Carmen Lowell is working on the backstage of a play in Yale. When the lead actress and friend Julia invites her to travel to Vermont with her to work in a play with professional cast, she ... See full summary »
On a flight from Los Angeles to New York, Oliver and Emily make a connection, only to decide that they are poorly suited to be together. Over the next seven years, however, they are ... See full summary »
About a guy whose life didn't quite turn out how he wanted it to and wishes he could go back to high school and change it. He wakes up one day and is seventeen again and gets the chance to rewrite his life.
Halley is a young high school student who is disillusioned with love after seeing the many dysfunctional relationships around her. Her parents are now divorced and her father has a new young girlfriend she doesn't care for too much. Her mother is now always alone; and her sister is so overwhelmed by her upcoming wedding that she barely leaves the house anymore. On top of that, the shallowness of all the girls and guys at her school convinces Halley that finding true love is impossible. A tragic accident, however, leads her to meeting Macon, and suddenly Halley finds that true love can occur under unusual circumstances. Written by
Sujit R. Varma
When Halley and Scarlett are hiding behind the ticket booth at the movie theater, the reflection in the glass does not match the surrounding shots that show what they are looking at. See more »
So do you hate me?
Not you, per se. I hate the way that your hair falls in your face. And I hate the way that your voice gets really low when you're serious.
[Macon bites lower lip]
And I hate the way that you bite your bottom lip when you're nervous. And the way your eyebrow goes
[whistles and motions with hand]
like that. I hate that.
So that's it? You just hate the way I walk and talk and look.
No. That Jedi mind trick thing? I hate that.
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"It's on the Rocks"
Written by M. Ford, A. Robertson, B. Anderson and T. Castellano
Performed by The Donnas
Courtesy of Atlantic Recording Corp.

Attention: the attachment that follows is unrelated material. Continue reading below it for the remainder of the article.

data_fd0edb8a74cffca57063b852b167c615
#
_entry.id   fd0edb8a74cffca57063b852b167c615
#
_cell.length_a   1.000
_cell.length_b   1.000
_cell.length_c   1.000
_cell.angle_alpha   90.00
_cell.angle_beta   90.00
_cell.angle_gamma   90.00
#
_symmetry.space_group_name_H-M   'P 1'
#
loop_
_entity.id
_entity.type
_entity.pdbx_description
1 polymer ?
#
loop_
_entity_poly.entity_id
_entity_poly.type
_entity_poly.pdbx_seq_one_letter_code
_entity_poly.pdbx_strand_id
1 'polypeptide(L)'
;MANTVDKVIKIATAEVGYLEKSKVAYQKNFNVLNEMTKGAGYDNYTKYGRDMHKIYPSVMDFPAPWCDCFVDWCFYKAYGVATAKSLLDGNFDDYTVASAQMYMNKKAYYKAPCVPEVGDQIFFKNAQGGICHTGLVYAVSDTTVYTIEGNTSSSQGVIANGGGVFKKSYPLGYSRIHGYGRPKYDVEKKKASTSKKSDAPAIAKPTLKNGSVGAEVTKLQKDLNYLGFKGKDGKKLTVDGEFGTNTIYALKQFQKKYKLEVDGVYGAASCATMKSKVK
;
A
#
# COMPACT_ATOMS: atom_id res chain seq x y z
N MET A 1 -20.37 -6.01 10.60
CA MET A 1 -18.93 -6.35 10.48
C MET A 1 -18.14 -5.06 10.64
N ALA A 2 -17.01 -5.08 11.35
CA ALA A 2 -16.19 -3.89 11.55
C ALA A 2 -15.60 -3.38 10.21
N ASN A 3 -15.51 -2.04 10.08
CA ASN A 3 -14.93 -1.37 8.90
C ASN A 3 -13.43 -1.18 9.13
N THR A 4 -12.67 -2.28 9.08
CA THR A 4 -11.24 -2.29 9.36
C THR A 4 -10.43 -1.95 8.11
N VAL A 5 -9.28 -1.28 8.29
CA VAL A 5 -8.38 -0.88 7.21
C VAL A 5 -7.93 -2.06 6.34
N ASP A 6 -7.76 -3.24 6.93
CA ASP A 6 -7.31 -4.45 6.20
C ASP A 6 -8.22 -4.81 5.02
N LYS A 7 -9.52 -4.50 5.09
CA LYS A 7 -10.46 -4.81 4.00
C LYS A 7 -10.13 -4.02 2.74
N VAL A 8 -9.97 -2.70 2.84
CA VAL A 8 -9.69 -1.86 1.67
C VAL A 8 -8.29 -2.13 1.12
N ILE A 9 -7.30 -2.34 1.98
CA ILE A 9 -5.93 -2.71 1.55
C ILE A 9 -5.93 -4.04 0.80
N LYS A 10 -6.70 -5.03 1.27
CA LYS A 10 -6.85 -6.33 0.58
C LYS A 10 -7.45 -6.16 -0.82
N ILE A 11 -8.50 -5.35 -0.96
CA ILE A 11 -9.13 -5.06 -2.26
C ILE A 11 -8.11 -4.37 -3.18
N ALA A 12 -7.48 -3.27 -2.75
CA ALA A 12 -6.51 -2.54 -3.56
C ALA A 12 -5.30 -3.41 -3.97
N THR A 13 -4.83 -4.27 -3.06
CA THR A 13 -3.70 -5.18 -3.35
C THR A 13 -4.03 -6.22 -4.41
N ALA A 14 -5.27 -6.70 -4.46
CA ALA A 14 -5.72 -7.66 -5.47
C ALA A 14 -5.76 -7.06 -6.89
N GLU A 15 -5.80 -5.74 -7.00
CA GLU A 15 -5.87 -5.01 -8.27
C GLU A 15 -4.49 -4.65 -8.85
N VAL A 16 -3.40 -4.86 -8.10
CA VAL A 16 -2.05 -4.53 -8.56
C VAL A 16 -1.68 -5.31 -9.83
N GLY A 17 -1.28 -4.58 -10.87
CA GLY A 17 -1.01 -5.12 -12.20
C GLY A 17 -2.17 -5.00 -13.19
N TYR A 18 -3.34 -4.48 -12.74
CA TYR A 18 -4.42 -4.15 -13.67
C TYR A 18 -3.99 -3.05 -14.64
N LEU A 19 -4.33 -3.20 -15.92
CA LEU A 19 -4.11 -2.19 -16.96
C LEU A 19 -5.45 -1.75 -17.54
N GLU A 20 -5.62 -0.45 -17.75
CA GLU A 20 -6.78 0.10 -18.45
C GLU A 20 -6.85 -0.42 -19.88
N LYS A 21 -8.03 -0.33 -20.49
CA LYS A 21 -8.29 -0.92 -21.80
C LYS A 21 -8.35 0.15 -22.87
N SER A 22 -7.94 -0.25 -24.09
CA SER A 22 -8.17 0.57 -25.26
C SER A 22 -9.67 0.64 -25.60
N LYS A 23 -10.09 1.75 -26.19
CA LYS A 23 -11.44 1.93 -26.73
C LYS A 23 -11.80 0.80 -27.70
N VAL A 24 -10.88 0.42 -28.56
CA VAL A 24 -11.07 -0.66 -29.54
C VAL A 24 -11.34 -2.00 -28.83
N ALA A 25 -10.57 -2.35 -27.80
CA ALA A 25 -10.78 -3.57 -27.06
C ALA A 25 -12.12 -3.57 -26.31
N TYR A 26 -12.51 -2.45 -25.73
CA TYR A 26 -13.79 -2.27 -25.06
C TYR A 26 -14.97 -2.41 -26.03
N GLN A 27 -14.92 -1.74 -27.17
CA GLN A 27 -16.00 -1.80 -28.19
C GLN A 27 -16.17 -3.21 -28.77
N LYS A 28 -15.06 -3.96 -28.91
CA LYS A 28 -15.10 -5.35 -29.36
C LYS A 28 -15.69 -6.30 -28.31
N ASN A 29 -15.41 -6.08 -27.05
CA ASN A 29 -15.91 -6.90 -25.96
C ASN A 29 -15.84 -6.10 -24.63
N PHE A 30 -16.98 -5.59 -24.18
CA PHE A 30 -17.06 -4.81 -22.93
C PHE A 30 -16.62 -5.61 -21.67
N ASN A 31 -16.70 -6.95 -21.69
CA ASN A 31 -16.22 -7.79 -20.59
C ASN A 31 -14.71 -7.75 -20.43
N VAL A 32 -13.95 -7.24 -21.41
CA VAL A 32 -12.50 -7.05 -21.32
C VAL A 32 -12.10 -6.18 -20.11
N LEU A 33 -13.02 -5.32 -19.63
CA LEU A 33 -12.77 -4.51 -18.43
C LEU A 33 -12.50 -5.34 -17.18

By Arrangement with Warner Strategic Marketing See more »
New Line has sold this movie short and filed it as a Romantic Comedy but I must stress it is not. It's a teen drama with some romance and humor. Think of it as a teen version of American Beauty. Though it's all rather light, How to Deal does have some seriousness and important parts.
Mandy Moore (marry me?) is Halley Martin, a teenage girl who refuses to believe that true love exists (like me). Her best pal does but is heartbroken when her boyfriend drops dead on the football field of a heart defect (err...like me). Halley's parents have split and found others, her sister is engaged to some guy and all they do is argue. It seems like the best way to deal with love is to avoid it.
All that changes when Halley meets Macon (stupid name) a geeky Star Wars nerd. He seems like a dweeb at first but his character grows on you, as he does Halley. He's played by Trent Ford and on the cover he's wearing a white vest and is marketed as a sexually neutral, non-threatening pretty boy (Orlando Bloom, Justin Timberlake etc) but that ain't him or his character at all and he never appears in a vest at any point in the movie. I expected to hate him just because of the cover but that ain't so. In the course of her steadily strengthening relationship with Macom (really, what a stupid name!) Halley learns how to deal with teen pregnancy, being a bridesmaid, her dope-smoking grandmother, car crashes, stepmoms, stepdads etc. Stuff that every kid learns. Real kids, not the kids that make love to pastries or live in mansions, which are the only 2 types of kids Hollywood thinks exist.
Taken from 2 separate novels by Sarah Dessen called 'Someone Like You' and 'That Summer' it's possible that How to Deal might have a sequel. And if it does its literary roots guarantee it will a better sequel than most.
I recommend How to Deal for anyone who is sick to death of endless American Pie clones or Harold and Kumar or Maid in Manhatten/Laws of Attraction/Two Weeks Notice/Sweet Home Alabama/blah blah blah. It's not a romantic comedy, not by a long shot. It's far more realistic than that and it doesn't insult your intelligence. Give it a go.
The DVD is in great-looking 1.85:1 anamorphic widescreen with Dolby 5.1 sound. The extras are actually quite good for a change, one of them focusing on Young Adult Literature and it's definitely a good DVD for the price.
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